WIRED Proposes Remote Work Site Program

August 10, 2007
Print
Text Size:
A A

One of the “innovations” slated for discussion at the Workforce Innovations in Regional Economic Development approval meeting last Thursday was a plan to introduce remote work sites to a trio of heavy commuter communities in West Michigan.

Developed by the Arizona-based Work Design Collaborative, a future-of-work consulting group that has in the past partnered with local office furniture companies such as Herman Miller Inc. in Zeeland, the remote workplace program is a business plan and tool kit designed to provide the region’s employers a more sophisticated version of telecommuting by partnering with third-party entrepreneurs to create pooled workplaces in destination communities.

Ten potential locations were considered in the seven-county WIRED coverage area, with the proposal’s authors settling on downtown Muskegon, Ada Township and Newaygo County for intended pilot sites.

“As you shift from a heavily manufacturing-based economy to a more service-based economy, there is an opportunity to do something that can actually bring people and hold people to the area,” said Charles Grantham, a principal in Work Design Collaborative with partner Jim Ware. “We determined that remote work centers could provide a magnet for this talent.”

The WIRED program is a three-year, $15-million federal grant through the Department of Labor administered by the West Michigan Strategic Alliance containing 12 separate work-force development “innovations” that build on successful programs already in place in the region or that introduce relatively new concepts to the region. Some of these were likely to be cut after last week’s strategy meeting.

A $73,000 grant from that fund was used to determine the feasibility of remote work centers in the region, revealing intense interest from local employers, particularly those that compete for talent on the national level such as Herman Miller and Amway Corp. A remote work center will provide an out-of-the-home location for employees to work in their location, something that various studies are proving necessary for workers to maintain productivity.

“There is a psychological component: People need to be around people,” said Grantham. “Staying locked up in your office a considerable amount of time, you really start to feel some social isolation.”

Naturally, these facilities will also provide all the benefits of a normal office — copiers, conference rooms, coffee — and most importantly, technical support. Such locations also provide employers an identifiable location to reach their employees, as opposed to a coffee shop or other locale.

In principle, the concept is far from unique, most commonly referred to in the real estate and employer community as “hoteling” or “executive suites.” There are a half-dozen facilities in West Michigan that currently offer a form of this service, including three in downtown Grand Rapids, two in the Cascade Township airport corridor and another adjacent to the Muskegon County airport.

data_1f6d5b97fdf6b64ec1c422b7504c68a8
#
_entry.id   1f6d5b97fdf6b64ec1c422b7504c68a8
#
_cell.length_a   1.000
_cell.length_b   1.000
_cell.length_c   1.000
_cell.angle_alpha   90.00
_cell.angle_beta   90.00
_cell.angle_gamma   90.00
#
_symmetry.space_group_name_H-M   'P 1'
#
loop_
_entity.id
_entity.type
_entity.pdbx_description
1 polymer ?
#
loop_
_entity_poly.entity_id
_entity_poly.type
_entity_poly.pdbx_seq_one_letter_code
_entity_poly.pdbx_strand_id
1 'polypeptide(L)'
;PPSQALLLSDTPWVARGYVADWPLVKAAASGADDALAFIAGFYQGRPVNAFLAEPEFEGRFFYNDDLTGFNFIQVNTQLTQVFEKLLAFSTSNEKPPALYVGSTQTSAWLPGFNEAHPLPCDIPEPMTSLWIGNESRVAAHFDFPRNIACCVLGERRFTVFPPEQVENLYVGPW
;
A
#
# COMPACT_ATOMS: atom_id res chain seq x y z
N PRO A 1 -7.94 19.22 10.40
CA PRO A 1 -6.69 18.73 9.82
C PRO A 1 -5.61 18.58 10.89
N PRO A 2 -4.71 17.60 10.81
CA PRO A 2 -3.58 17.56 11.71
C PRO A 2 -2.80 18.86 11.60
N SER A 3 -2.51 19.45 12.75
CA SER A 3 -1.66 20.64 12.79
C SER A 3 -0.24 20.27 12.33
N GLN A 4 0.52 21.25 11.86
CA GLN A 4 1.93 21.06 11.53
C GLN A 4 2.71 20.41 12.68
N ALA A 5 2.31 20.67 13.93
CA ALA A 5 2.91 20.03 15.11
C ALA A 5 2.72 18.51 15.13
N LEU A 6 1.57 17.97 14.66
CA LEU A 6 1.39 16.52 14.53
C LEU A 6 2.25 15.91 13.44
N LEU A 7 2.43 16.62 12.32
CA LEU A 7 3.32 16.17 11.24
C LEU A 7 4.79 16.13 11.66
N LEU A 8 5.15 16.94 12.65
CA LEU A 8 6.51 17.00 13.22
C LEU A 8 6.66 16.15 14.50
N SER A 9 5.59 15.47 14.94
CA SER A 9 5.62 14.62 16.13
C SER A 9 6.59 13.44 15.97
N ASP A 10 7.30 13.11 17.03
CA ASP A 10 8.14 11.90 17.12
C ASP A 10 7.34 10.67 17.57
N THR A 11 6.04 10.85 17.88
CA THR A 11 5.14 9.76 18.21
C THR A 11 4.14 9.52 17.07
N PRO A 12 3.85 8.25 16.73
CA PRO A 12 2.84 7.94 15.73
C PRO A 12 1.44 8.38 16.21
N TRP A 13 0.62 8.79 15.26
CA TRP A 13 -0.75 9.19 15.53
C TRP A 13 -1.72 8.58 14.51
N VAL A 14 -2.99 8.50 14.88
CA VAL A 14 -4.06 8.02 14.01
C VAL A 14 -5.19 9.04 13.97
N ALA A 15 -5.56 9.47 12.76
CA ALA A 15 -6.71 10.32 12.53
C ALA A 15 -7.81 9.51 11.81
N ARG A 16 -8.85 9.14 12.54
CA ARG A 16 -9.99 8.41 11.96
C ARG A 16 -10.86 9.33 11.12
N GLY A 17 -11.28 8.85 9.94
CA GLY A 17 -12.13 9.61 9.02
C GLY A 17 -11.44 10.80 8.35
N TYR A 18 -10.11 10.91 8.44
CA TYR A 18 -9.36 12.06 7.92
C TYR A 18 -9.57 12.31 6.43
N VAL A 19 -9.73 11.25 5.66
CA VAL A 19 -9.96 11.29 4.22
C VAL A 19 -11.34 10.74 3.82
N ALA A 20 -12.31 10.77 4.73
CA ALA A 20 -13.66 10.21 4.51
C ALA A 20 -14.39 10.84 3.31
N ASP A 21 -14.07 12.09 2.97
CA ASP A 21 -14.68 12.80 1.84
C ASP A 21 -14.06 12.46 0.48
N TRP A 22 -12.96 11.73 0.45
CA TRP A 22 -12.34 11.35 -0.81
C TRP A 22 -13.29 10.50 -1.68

However, there are some core differences between these facilities and the WIRED proposal. Most of these facilities are primarily operated as small-scale office parks, pooling amenities such as office machines and a receptionist for companies with small offices. While these amenities are sometimes charged per usage, the offices are mostly short-term or long-term leases.

“If you’re not there, you’re still paying for it,” Grantham said. “What we’re suggesting is something like a health club: There is a small membership fee, and then if you want to hire a personal trainer or use a tanning machine, it’s a little extra. But you don’t pay for anything unless you’re using it.”

Unlike an executive suites facility, a remote work center would have no designated work space, allowing potentially hundreds of workers to share a relatively small piece of real estate. These workers would likely split their time between home, the main company location and the remote work center.

The plan’s authors chose the three pilot communities because of the potential for acceptance and the possibility of an immediate environmental impact on each community in removing commuters from the roads. In Newaygo, 49 percent of the population leaves the county for work every day, while a third of Muskegon County travels daily to Ottawa and Kent counties for work. In Ada, 8 percent of the employed population currently work out of home offices.

WIRED will not be implementing any such facilities. Rather, it will assist entrepreneurs in establishing the venture with a marketing program and tool kit to be released later this year.

Grantham said that his group has been working with a half-dozen local entrepreneurs interested in launching remote work sites in partnership with local employers. 

Recent Articles by Daniel Schoonmaker

Editor's Picks

Comments powered by Disqus